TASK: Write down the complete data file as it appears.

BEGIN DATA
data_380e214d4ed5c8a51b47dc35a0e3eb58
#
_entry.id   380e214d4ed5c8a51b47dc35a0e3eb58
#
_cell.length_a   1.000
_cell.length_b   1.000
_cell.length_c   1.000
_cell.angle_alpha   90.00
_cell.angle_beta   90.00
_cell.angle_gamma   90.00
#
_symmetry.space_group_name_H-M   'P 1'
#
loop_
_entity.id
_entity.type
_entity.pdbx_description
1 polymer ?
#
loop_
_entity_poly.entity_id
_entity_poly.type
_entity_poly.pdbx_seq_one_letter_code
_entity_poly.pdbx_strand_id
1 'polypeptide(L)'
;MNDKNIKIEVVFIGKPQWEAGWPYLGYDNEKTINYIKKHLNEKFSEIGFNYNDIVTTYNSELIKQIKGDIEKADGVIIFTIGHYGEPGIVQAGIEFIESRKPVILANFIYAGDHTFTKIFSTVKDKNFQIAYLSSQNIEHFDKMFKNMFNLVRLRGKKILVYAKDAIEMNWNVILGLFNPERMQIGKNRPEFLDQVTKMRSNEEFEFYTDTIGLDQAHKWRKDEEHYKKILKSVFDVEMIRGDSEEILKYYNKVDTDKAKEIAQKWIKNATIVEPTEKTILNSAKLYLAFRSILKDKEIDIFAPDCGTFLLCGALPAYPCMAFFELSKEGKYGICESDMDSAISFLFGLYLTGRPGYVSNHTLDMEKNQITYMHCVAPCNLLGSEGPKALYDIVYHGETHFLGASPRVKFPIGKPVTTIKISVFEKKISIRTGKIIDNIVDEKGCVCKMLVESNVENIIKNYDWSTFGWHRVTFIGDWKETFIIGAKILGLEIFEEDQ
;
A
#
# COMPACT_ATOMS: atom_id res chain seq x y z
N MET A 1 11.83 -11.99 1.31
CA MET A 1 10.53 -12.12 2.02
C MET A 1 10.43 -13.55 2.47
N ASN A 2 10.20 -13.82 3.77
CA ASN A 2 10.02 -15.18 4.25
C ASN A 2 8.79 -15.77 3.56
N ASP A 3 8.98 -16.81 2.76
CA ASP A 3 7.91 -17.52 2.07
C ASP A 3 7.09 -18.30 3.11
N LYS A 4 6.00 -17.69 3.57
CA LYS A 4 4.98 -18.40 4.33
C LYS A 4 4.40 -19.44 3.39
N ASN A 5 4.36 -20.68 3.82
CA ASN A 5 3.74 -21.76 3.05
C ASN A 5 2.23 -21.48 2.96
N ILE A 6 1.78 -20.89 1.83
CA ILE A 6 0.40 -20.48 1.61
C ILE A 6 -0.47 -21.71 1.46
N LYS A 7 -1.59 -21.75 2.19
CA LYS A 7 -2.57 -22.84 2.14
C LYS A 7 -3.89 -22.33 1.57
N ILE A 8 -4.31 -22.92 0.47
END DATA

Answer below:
data_380e214d4ed5c8a51b47dc35a0e3eb58
#
_entry.id   380e214d4ed5c8a51b47dc35a0e3eb58
#
_cell.length_a   1.000
_cell.length_b   1.000
_cell.length_c   1.000
_cell.angle_alpha   90.00
_cell.angle_beta   90.00
_cell.angle_gamma   90.00
#
_symmetry.space_group_name_H-M   'P 1'
#
loop_
_entity.id
_entity.type
_entity.pdbx_description
1 polymer ?
#
loop_
_entity_poly.entity_id
_entity_poly.type
_entity_poly.pdbx_seq_one_letter_code
_entity_poly.pdbx_strand_id
1 'polypeptide(L)'
;MNDKNIKIEVVFIGKPQWEAGWPYLGYDNEKTINYIKKHLNEKFSEIGFNYNDIVTTYNSELIKQIKGDIEKADGVIIFTIGHYGEPGIVQAGIEFIESRKPVILANFIYAGDHTFTKIFSTVKDKNFQIAYLSSQNIEHFDKMFKNMFNLVRLRGKKILVYAKDAIEMNWNVILGLFNPERMQIGKNRPEFLDQVTKMRSNEEFEFYTDTIGLDQAHKWRKDEEHYKKILKSVFDVEMIRGDSEEILKYYNKVDTDKAKEIAQKWIKNATIVEPTEKTILNSAKLYLAFRSILKDKEIDIFAPDCGTFLLCGALPAYPCMAFFELSKEGKYGICESDMDSAISFLFGLYLTGRPGYVSNHTLDMEKNQITYMHCVAPCNLLGSEGPKALYDIVYHGETHFLGASPRVKFPIGKPVTTIKISVFEKKISIRTGKIIDNIVDEKGCVCKMLVESNVENIIKNYDWSTFGWHRVTFIGDWKETFIIGAKILGLEIFEEDQ
;
A
#
# COMPACT_ATOMS: atom_id res chain seq x y z
N MET A 1 11.83 -11.99 1.31
CA MET A 1 10.53 -12.12 2.02
C MET A 1 10.43 -13.55 2.47
N ASN A 2 10.20 -13.82 3.77
CA ASN A 2 10.02 -15.18 4.25
C ASN A 2 8.79 -15.77 3.56
N ASP A 3 8.98 -16.81 2.76
CA ASP A 3 7.91 -17.52 2.07
C ASP A 3 7.09 -18.30 3.11
N LYS A 4 6.00 -17.69 3.57
CA LYS A 4 4.98 -18.40 4.33
C LYS A 4 4.40 -19.44 3.39
N ASN A 5 4.36 -20.68 3.82
CA ASN A 5 3.74 -21.76 3.05
C ASN A 5 2.23 -21.48 2.96
N ILE A 6 1.78 -20.89 1.83
CA ILE A 6 0.40 -20.48 1.61
C ILE A 6 -0.47 -21.71 1.46
N LYS A 7 -1.59 -21.75 2.19
CA LYS A 7 -2.57 -22.84 2.14
C LYS A 7 -3.89 -22.33 1.57
N ILE A 8 -4.31 -22.92 0.47